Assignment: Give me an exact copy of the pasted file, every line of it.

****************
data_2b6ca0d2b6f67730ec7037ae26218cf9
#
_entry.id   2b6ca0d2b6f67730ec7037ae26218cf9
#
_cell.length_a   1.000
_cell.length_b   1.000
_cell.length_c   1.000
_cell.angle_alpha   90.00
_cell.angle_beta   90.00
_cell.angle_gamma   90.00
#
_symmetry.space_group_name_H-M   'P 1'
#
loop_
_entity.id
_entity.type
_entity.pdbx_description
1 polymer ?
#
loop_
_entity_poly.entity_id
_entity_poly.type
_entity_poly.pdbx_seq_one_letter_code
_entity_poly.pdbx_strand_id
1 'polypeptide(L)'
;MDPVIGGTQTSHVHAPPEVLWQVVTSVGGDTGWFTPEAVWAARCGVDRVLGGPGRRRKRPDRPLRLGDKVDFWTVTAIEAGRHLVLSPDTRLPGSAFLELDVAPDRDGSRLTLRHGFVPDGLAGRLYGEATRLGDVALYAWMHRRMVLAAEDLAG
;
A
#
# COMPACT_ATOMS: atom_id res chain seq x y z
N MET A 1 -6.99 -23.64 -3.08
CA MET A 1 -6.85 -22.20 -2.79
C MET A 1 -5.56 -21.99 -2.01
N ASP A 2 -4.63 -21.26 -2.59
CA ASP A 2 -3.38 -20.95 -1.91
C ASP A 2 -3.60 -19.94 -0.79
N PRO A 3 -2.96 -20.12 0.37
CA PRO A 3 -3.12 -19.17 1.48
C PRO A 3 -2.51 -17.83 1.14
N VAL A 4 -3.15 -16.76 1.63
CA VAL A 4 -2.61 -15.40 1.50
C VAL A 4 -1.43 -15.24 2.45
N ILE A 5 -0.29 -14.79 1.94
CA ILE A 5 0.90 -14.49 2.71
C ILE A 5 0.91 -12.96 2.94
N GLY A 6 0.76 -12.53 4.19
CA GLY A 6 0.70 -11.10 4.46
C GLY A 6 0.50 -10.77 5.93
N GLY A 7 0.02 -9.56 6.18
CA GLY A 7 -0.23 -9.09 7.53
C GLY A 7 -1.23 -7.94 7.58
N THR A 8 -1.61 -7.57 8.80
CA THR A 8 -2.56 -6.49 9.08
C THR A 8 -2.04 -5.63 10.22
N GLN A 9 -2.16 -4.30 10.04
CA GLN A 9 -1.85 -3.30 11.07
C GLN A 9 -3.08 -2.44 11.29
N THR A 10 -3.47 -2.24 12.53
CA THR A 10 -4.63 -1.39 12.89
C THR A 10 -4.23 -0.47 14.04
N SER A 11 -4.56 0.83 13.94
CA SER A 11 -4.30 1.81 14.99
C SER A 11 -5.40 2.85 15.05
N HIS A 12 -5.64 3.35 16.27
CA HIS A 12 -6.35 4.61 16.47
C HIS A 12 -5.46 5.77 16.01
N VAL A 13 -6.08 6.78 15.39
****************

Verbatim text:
data_2b6ca0d2b6f67730ec7037ae26218cf9
#
_entry.id   2b6ca0d2b6f67730ec7037ae26218cf9
#
_cell.length_a   1.000
_cell.length_b   1.000
_cell.length_c   1.000
_cell.angle_alpha   90.00
_cell.angle_beta   90.00
_cell.angle_gamma   90.00
#
_symmetry.space_group_name_H-M   'P 1'
#
loop_
_entity.id
_entity.type
_entity.pdbx_description
1 polymer ?
#
loop_
_entity_poly.entity_id
_entity_poly.type
_entity_poly.pdbx_seq_one_letter_code
_entity_poly.pdbx_strand_id
1 'polypeptide(L)'
;MDPVIGGTQTSHVHAPPEVLWQVVTSVGGDTGWFTPEAVWAARCGVDRVLGGPGRRRKRPDRPLRLGDKVDFWTVTAIEAGRHLVLSPDTRLPGSAFLELDVAPDRDGSRLTLRHGFVPDGLAGRLYGEATRLGDVALYAWMHRRMVLAAEDLAG
;
A
#
# COMPACT_ATOMS: atom_id res chain seq x y z
N MET A 1 -6.99 -23.64 -3.08
CA MET A 1 -6.85 -22.20 -2.79
C MET A 1 -5.56 -21.99 -2.01
N ASP A 2 -4.63 -21.26 -2.59
CA ASP A 2 -3.38 -20.95 -1.91
C ASP A 2 -3.60 -19.94 -0.79
N PRO A 3 -2.96 -20.12 0.37
CA PRO A 3 -3.12 -19.17 1.48
C PRO A 3 -2.51 -17.83 1.14
N VAL A 4 -3.15 -16.76 1.63
CA VAL A 4 -2.61 -15.40 1.50
C VAL A 4 -1.43 -15.24 2.45
N ILE A 5 -0.29 -14.79 1.94
CA ILE A 5 0.90 -14.49 2.71
C ILE A 5 0.91 -12.96 2.94
N GLY A 6 0.76 -12.53 4.19
CA GLY A 6 0.70 -11.10 4.46
C GLY A 6 0.50 -10.77 5.93
N GLY A 7 0.02 -9.56 6.18
CA GLY A 7 -0.23 -9.09 7.53
C GLY A 7 -1.23 -7.94 7.58
N THR A 8 -1.61 -7.57 8.80
CA THR A 8 -2.56 -6.49 9.08
C THR A 8 -2.04 -5.63 10.22
N GLN A 9 -2.16 -4.30 10.04
CA GLN A 9 -1.85 -3.30 11.07
C GLN A 9 -3.08 -2.44 11.29
N THR A 10 -3.47 -2.24 12.53
CA THR A 10 -4.63 -1.39 12.89
C THR A 10 -4.23 -0.47 14.04
N SER A 11 -4.56 0.83 13.94
CA SER A 11 -4.30 1.81 14.99
C SER A 11 -5.40 2.85 15.05
N HIS A 12 -5.64 3.35 16.27
CA HIS A 12 -6.35 4.61 16.47
C HIS A 12 -5.46 5.77 16.01
N VAL A 13 -6.08 6.78 15.39